Accompanying the release of the emails was a statement released by Wełnicki, in which he summarises their discussions then wonders at the end what these kind of offers and relationship would mean for a smaller, more vulnerable games studio. It’s a long read, but it’s got a lot to talk about, since it covers not only the emails between the two parties but also how they relate to the wider board game creator economy as well:
Hello, this is Into the Unknown Studio. In response to the recent developments we have the following statement.
First off, we’d like to say that everyone is entitled to their subjective opinion about a game, especially when it comes to consumer products. We do not censor content, and we do not argue with critics and reviews. We try to learn something from them, good or bad. We have no problem with Mr. Anderson’s opinion about ATO.
Second, we also have no problem with the idea of sponsored ad content. We use Facebook/Meta and Reddit Ad tools regularly, we also collaborate with content creators on things like rules videos, summaries or playthroughs.
January 19th this year, we were contacted by Mr. Jesse Anderson (Quackalope) with a proposition of creating paid content for us. Mr. Anderson suggested doing 5 videos for the total cost of $7500, saying it was discounted from $12500.
Though we were lukewarm on the prospect - especially with a price tag of $7500, which we did not feel was warranted - we asked for further details, clearly stating this would be considered by us as paid sponsored content, basically an ad. We also mentioned our reservations about the price.
Two weeks later, on February 3rd, Mr. Anderson responded, answering our questions, but also mentioning that he has already purportedly put 50 hours into the game, and produced content for it, finding the game ‘quite frustrating’, struggling with rules, finding cards, tracking things. He suggested we should either get a developer to live stream with him or send one to Ohio, US, to oversee the material over the course of a week. In such a case, Mr. Anderson assured, they “would scrap the footage we have already recorded”. He also warned, that, if “we decide to work independently, we will likely not invest more time beyond the 50 hours of content and 8 videos we have recorded.”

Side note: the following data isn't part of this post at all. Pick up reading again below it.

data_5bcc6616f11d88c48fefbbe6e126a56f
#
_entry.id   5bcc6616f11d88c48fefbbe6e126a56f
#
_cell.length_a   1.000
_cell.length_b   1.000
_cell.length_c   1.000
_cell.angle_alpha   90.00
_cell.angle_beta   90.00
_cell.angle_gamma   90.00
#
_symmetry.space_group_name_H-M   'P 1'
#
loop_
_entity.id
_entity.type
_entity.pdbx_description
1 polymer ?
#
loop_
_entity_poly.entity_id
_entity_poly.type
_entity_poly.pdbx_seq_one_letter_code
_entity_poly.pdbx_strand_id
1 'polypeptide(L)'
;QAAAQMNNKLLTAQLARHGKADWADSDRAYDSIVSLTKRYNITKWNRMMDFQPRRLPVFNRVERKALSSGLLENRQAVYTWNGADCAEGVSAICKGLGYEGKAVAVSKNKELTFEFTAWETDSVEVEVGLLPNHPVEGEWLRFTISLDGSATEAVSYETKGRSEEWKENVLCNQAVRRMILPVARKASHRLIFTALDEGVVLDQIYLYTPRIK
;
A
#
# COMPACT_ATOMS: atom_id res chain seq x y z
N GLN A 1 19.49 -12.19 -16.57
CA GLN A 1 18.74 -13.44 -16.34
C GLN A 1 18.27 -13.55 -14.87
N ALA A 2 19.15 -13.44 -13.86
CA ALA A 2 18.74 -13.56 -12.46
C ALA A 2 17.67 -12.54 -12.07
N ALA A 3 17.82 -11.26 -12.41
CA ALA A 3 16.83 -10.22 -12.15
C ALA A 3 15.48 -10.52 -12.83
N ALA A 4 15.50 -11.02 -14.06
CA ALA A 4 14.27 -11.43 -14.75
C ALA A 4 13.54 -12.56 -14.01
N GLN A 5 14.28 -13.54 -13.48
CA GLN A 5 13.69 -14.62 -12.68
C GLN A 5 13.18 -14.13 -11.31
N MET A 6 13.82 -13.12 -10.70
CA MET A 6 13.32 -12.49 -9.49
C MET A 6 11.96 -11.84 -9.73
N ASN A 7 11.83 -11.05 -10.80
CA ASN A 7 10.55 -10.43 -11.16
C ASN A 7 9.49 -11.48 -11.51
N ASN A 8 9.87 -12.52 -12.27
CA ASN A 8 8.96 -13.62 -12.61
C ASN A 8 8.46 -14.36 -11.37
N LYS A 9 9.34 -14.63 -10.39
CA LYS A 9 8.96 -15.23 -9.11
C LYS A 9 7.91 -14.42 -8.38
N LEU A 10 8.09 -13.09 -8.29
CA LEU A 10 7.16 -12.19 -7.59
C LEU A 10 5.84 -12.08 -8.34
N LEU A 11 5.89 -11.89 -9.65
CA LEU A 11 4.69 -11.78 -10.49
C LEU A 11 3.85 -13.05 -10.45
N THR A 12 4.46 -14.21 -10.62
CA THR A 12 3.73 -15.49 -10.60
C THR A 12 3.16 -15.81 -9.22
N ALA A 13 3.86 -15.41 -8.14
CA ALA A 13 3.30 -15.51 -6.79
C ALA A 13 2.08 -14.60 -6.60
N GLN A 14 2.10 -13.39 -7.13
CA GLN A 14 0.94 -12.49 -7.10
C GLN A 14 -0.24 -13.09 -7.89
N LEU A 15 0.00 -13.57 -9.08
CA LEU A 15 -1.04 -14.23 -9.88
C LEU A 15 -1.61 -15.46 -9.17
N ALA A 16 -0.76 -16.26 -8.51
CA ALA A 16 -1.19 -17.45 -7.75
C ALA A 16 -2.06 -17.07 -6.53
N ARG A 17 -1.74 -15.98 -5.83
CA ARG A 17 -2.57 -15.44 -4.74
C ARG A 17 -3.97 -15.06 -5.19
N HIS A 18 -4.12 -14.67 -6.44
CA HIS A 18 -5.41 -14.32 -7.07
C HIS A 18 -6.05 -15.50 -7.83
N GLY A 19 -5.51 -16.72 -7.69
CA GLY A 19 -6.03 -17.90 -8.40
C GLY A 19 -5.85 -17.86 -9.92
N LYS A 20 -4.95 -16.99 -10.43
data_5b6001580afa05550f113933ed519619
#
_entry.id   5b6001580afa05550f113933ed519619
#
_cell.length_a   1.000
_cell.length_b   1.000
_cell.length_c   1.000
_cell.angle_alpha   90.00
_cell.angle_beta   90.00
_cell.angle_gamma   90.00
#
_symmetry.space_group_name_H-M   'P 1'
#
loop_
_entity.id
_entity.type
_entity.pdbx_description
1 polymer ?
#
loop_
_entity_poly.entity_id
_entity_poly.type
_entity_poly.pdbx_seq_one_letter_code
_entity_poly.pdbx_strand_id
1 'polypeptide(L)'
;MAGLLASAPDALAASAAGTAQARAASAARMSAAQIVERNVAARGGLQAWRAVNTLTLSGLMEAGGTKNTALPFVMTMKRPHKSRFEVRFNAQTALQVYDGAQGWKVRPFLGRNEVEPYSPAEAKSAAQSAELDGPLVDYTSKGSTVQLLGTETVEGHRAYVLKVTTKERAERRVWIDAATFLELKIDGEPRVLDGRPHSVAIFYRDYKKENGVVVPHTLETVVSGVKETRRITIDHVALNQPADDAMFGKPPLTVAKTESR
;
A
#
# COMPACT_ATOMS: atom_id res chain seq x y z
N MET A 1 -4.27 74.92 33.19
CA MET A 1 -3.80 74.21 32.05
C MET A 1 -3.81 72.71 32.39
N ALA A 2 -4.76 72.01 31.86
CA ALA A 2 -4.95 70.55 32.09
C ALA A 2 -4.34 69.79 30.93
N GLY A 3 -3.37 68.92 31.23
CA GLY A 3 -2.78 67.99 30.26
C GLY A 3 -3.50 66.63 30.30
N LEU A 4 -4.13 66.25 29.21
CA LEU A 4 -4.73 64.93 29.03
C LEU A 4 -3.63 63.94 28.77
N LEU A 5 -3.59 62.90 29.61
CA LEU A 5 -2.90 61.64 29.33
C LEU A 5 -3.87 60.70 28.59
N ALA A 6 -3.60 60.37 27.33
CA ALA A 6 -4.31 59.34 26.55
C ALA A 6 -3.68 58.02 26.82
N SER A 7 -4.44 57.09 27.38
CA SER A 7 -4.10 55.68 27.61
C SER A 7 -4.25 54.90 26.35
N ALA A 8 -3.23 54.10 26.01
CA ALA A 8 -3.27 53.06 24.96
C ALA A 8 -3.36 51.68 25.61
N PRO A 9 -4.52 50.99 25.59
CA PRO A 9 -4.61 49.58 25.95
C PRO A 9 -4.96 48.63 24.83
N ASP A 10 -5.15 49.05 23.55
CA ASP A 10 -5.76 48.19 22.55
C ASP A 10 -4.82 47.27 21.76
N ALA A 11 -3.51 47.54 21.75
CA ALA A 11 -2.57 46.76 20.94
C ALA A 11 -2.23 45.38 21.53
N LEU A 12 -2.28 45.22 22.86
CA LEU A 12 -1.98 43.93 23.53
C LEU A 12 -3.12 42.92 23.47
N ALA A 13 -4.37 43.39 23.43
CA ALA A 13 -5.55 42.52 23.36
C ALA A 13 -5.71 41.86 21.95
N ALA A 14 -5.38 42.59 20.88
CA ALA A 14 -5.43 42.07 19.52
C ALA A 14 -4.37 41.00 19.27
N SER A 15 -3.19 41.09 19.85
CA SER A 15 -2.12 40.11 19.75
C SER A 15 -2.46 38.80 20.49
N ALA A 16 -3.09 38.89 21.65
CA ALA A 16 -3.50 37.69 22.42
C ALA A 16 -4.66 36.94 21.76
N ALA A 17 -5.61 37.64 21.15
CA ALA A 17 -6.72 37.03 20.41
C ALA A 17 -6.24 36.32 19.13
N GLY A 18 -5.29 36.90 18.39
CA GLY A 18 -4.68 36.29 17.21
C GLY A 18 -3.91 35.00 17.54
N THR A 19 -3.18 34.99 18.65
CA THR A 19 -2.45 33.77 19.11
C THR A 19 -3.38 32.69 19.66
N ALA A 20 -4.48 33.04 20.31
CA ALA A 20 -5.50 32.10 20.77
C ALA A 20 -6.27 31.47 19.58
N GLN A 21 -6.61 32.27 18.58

This really changed the tone of the conversation for us. At this point we really didn’t want to go into any collaboration with Mr. Anderson. However, at this point we felt pushed to a wall. ‘Quackalope’ was the biggest boardgaming channel with a lot of sway. Their coverage of our previous campaign had a noticeable impact on our KS result. We thought about how to get out of this situation. Few days later, we’ve sent another e-mail, delineating rules for paid content, lamenting that Mr. Anderson found the game frustrating, asking for more details on what he found wrong with the game, as well as wanting to see the raw footage that Mr. Anderson had shot. We also proposed forgoing ATO coverage whatsoever (I had a hard time imagining the cooperation, seeing his disdain for the game) and moving to TSOH, which was being designed with critical feedback in mind - more streamlined, player- friendly, with less overhead, all the things Mr. Anderson quoted as being frustrating.
A week later, Mr. Anderson sent us an e-mail, but failed to respond to most of our questions or suggestion: he did not provide any raw footage nor gameplay notes, doubling down on reshooting the ATO material.
At this point, we broke off communication, hoping this would go away. At the end of March, our Development Project Manager reached out for a possible first impressions video of the Learn to Play. Mr. Anderson responded, saying it was too late, and that he would proceed with the original footage -including some gameplay, a positive video, a negative video, a KDM vs ATO and some more. There was nothing to add at this point, so we thanked Mr. Anderson and finalized our communications.
In the days before the campaign, Mr. Anderson released videos which we assume are those mentioned as recorded before. Each of those videos mentions he reached out to us for sponsorship, but got no answer. At the end of this week, he released two additional videos, one supposedly praising the game, the other calling it ‘the most unplayable game he has ever played’. In that second video, Mr. Anderson openly talks to us, the developer of the game, again offering his services to consult on game design.